It`s pretty clear that what happened is, these two guys decided they were going to form a posse and chase down this young African-American man who was simply running through a neighborhood, and they did it after stopping by to get loaded guns and loading up in the pickup truck.

So I just don`t think, whether you`re a Republican or you`re a Democrat -- I heard you talk about the politics -- or you`re a political agnostic, I just don`t know how reasonable people are disagreeing about what you see in the tape.

MELBER: The initial handling, as mentioned, by law enforcement appeared to highly favor the individuals responsible for the killing, which is obviously unusual and suspect.

I want to read from that, the original DA, I mentioned, writing: "While we know that the shooter had his finger on the trigger, as well as Mr. -- that`s Mr. McMichael -- "we do not know what caused the firings."

He goes on to write: "Arbery would have only had to pull the shotgun one- eighth of an inch to fire the weapon himself. In the height of an altercation, this is entirely possible."

Can you help us understand, legally, what it means to have what sounds like a defense argument by law enforcement?

MOORE: Sure.

The problem is that you can`t claim self-defense if you`re the aggressor in the act. And, essentially, what happened here is they chased him down the road, according to the initial statements -- and I read initially when Richard Fausset with "The Times" was breaking the story, and they asked me to look at it.

I read the reports and the letter from DA Barnhill. These guys were riding down the rode in the pickup truck, yelling at Mr. Arbery. They have got their guns. One is in the back of the truck. They actually get out of the vehicle with a loaded shotgun. He tries to go around the truck.

And then he tries to take the gun away. And that`s how the gun -- how he touches the weapon. And who wouldn`t. If you had a nut with a loaded shotgun pointed at you, who wouldn`t try to disarm them or try to get it away them you, or push the barrel away from you?

And so that seems to be obviously when the gun went off, and it went off in the hands of young Mr. McMichael. And that`s the problem.


MOORE: Go ahead. I`m sorry.

MELBER: Before I lose you, the final thing -- no, the final thing is, we have heard this argument before, and sometimes it sounds, frankly, like an excuse, where DAs, who bring charges all the time, say they have to wait on the grand jury.

Your response to that claim in this case?

MOORE: Yes, that`s a problem.

And the reason is also you have got to realize in Georgia we don`t have investigative grand juries. The grand jury is going to be limited by what evidence the DA puts in front of them or what witness he chooses to bring in there. They don`t get to subpoena evidence. They don`t get to do a long inquiry to find out what went wrong or ask for records.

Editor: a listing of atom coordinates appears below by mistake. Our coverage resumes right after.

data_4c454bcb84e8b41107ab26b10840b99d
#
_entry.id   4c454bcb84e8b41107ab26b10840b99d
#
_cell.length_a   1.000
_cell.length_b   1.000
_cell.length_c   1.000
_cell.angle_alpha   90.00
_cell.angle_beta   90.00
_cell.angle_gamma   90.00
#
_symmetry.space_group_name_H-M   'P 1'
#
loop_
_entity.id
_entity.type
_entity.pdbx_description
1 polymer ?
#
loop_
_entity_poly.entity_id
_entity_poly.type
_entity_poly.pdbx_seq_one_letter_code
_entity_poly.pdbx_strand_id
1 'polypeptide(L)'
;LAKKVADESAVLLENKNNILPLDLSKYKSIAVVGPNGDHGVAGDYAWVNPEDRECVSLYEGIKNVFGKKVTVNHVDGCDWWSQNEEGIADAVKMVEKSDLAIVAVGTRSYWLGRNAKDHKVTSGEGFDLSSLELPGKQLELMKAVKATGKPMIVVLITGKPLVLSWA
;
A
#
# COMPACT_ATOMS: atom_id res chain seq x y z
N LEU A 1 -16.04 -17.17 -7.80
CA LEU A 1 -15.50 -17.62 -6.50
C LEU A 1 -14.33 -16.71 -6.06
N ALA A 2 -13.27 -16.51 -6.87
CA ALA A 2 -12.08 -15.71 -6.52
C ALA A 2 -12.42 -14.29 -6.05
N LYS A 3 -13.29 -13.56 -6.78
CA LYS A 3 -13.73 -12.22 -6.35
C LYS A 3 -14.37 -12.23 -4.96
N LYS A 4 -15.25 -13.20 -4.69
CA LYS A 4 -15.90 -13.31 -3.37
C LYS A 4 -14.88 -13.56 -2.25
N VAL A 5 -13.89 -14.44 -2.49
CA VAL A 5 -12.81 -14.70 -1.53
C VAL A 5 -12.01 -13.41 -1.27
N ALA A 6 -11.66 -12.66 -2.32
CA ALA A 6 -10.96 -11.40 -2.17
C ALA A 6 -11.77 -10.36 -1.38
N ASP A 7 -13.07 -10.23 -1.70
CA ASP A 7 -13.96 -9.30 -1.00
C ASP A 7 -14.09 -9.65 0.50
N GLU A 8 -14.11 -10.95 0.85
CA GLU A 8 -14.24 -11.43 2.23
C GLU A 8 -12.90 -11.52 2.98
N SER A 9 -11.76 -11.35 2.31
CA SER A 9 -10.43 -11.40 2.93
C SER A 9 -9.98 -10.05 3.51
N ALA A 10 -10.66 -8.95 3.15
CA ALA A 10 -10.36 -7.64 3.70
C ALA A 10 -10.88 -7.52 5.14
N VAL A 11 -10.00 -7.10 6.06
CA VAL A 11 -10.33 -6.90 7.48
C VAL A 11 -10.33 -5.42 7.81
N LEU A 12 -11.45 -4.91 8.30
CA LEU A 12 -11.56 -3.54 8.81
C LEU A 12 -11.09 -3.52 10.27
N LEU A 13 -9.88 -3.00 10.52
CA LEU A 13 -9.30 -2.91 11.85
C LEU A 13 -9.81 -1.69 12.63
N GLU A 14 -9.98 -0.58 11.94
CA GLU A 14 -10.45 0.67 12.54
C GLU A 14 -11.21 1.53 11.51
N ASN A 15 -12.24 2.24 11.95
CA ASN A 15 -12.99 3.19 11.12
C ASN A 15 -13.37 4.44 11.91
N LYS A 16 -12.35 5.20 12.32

They`re very much hamstrung. And so what`s important is to get the GBI on the case. Vic Reynolds, the director of the GBI, is a good guy. He is going to, I`m sure, put good agents on it. They need to do a good, thorough investigation.

And I really think, by the time they get there, that any reasonable person is going to realize that this case should have been charged immediately with a murder charge, a felony murder charge, if nothing more.

And, ultimately, I think there will be a true bill of indictment by any grand jury. It`s tragic. They can`t claim that they were trying to make a citizen`s arrest. They -- that doesn`t fit either.

So all the excuses that you saw in the initial letter from DA Barnhill really were weak on the law and weak on the facts and weak on rationale.

MELBER: I appreciate your clarity and your legal expertise.

Obviously, as a high-ranking federal prosecutor from that state, it brings a lot of weight when you say you see a potential felony murder change here.

Michael J. Moore, thank you very much.

MOORE: Glad to be with you. Thank you.

MELBER: We`re going to fit in a break.

When we come back, a big Supreme Court ruling with big political implications.


MELBER: A major development in Chris Christie`s Bridgegate scandal. Remember that from 2013?

Well, today, the Supreme Court unanimously overturning the conviction of two of the former governor`s aides for their role in that traffic lane closure scheme.

Bridget Anne Kelly and Bill Baroni had been convicted of federal offenses, and they fought this. Justice Elena Kagan, a Democratic appointee, writing -- quote -- "The evidence the jury heard no doubt shows wrongdoing, deception, corruption, abuse of power, but the federal fraud statute at issue do not criminalize that conduct."

This decision coming years later does close the legal chapter on Bridgegate, not on the ethics or the stated corruption, but letting these people move on with their lives without convictions.

We will be right back.


MELBER: One programming note.

We did mention filmmaker Michael Moore was expected be on the show tonight. He wasn`t able to join. We will try to have him back soon. Wanted to give you that update.

Tomorrow night on THE BEAT, we have something very special planned. It includes Fat Joe. Represent.

That does it for me. I will be back, of course, at 6:00 p.m. Eastern.

Keep it right here on MSNBC.